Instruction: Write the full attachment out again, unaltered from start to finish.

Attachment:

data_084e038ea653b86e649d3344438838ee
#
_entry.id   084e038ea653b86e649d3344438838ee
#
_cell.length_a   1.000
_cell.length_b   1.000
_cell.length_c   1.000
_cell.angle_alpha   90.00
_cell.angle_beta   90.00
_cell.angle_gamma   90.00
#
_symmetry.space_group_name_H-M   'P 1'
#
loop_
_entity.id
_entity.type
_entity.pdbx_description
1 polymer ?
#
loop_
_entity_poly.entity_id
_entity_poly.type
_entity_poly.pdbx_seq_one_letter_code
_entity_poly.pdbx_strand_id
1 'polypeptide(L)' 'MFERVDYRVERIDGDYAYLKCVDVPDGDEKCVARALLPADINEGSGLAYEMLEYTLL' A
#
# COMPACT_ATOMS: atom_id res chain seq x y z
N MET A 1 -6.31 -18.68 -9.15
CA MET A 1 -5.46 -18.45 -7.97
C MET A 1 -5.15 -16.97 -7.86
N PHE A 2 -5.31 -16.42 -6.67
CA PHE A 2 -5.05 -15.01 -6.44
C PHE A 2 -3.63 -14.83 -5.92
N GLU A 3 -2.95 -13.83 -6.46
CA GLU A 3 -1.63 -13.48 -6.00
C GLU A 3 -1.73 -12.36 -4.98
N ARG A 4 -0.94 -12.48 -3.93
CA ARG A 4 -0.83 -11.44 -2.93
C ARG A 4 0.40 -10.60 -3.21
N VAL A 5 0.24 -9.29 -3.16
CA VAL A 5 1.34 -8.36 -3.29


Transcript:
data_084e038ea653b86e649d3344438838ee
#
_entry.id   084e038ea653b86e649d3344438838ee
#
_cell.length_a   1.000
_cell.length_b   1.000
_cell.length_c   1.000
_cell.angle_alpha   90.00
_cell.angle_beta   90.00
_cell.angle_gamma   90.00
#
_symmetry.space_group_name_H-M   'P 1'
#
loop_
_entity.id
_entity.type
_entity.pdbx_description
1 polymer ?
#
loop_
_entity_poly.entity_id
_entity_poly.type
_entity_poly.pdbx_seq_one_letter_code
_entity_poly.pdbx_strand_id
1 'polypeptide(L)' 'MFERVDYRVERIDGDYAYLKCVDVPDGDEKCVARALLPADINEGSGLAYEMLEYTLL' A
#
# COMPACT_ATOMS: atom_id res chain seq x y z
N MET A 1 -6.31 -18.68 -9.15
CA MET A 1 -5.46 -18.45 -7.97
C MET A 1 -5.15 -16.97 -7.86
N PHE A 2 -5.31 -16.42 -6.67
CA PHE A 2 -5.05 -15.01 -6.44
C PHE A 2 -3.63 -14.83 -5.92
N GLU A 3 -2.95 -13.83 -6.46
CA GLU A 3 -1.63 -13.48 -6.00
C GLU A 3 -1.73 -12.36 -4.98
N ARG A 4 -0.94 -12.48 -3.93
CA ARG A 4 -0.83 -11.44 -2.93
C ARG A 4 0.40 -10.60 -3.21
N VAL A 5 0.24 -9.29 -3.16
CA VAL A 5 1.34 -8.36 -3.29